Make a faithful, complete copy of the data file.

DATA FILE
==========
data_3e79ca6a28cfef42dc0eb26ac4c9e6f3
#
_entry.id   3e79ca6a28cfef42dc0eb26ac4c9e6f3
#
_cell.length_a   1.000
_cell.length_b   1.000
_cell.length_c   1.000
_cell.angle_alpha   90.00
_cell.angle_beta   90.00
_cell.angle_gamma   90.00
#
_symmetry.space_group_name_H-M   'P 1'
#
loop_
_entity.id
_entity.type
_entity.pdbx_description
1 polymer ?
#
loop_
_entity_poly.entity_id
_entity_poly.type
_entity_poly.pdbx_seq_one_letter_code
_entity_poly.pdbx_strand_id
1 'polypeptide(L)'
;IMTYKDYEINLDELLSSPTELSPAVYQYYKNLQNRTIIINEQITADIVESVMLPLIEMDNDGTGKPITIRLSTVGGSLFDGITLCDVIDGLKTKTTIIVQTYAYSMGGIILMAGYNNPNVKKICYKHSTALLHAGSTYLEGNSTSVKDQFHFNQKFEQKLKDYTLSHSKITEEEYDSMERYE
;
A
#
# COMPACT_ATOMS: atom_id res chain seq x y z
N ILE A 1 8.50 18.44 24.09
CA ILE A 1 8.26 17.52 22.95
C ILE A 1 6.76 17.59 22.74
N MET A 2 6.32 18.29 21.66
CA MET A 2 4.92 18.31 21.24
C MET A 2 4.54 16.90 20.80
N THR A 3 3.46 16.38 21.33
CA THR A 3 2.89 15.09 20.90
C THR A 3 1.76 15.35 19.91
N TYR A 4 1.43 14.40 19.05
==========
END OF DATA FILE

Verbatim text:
data_3e79ca6a28cfef42dc0eb26ac4c9e6f3
#
_entry.id   3e79ca6a28cfef42dc0eb26ac4c9e6f3
#
_cell.length_a   1.000
_cell.length_b   1.000
_cell.length_c   1.000
_cell.angle_alpha   90.00
_cell.angle_beta   90.00
_cell.angle_gamma   90.00
#
_symmetry.space_group_name_H-M   'P 1'
#
loop_
_entity.id
_entity.type
_entity.pdbx_description
1 polymer ?
#
loop_
_entity_poly.entity_id
_entity_poly.type
_entity_poly.pdbx_seq_one_letter_code
_entity_poly.pdbx_strand_id
1 'polypeptide(L)'
;IMTYKDYEINLDELLSSPTELSPAVYQYYKNLQNRTIIINEQITADIVESVMLPLIEMDNDGTGKPITIRLSTVGGSLFDGITLCDVIDGLKTKTTIIVQTYAYSMGGIILMAGYNNPNVKKICYKHSTALLHAGSTYLEGNSTSVKDQFHFNQKFEQKLKDYTLSHSKITEEEYDSMERYE
;
A
#
# COMPACT_ATOMS: atom_id res chain seq x y z
N ILE A 1 8.50 18.44 24.09
CA ILE A 1 8.26 17.52 22.95
C ILE A 1 6.76 17.59 22.74
N MET A 2 6.32 18.29 21.66
CA MET A 2 4.92 18.31 21.24
C MET A 2 4.54 16.90 20.80
N THR A 3 3.46 16.38 21.33
CA THR A 3 2.89 15.09 20.90
C THR A 3 1.76 15.35 19.91
N TYR A 4 1.43 14.40 19.05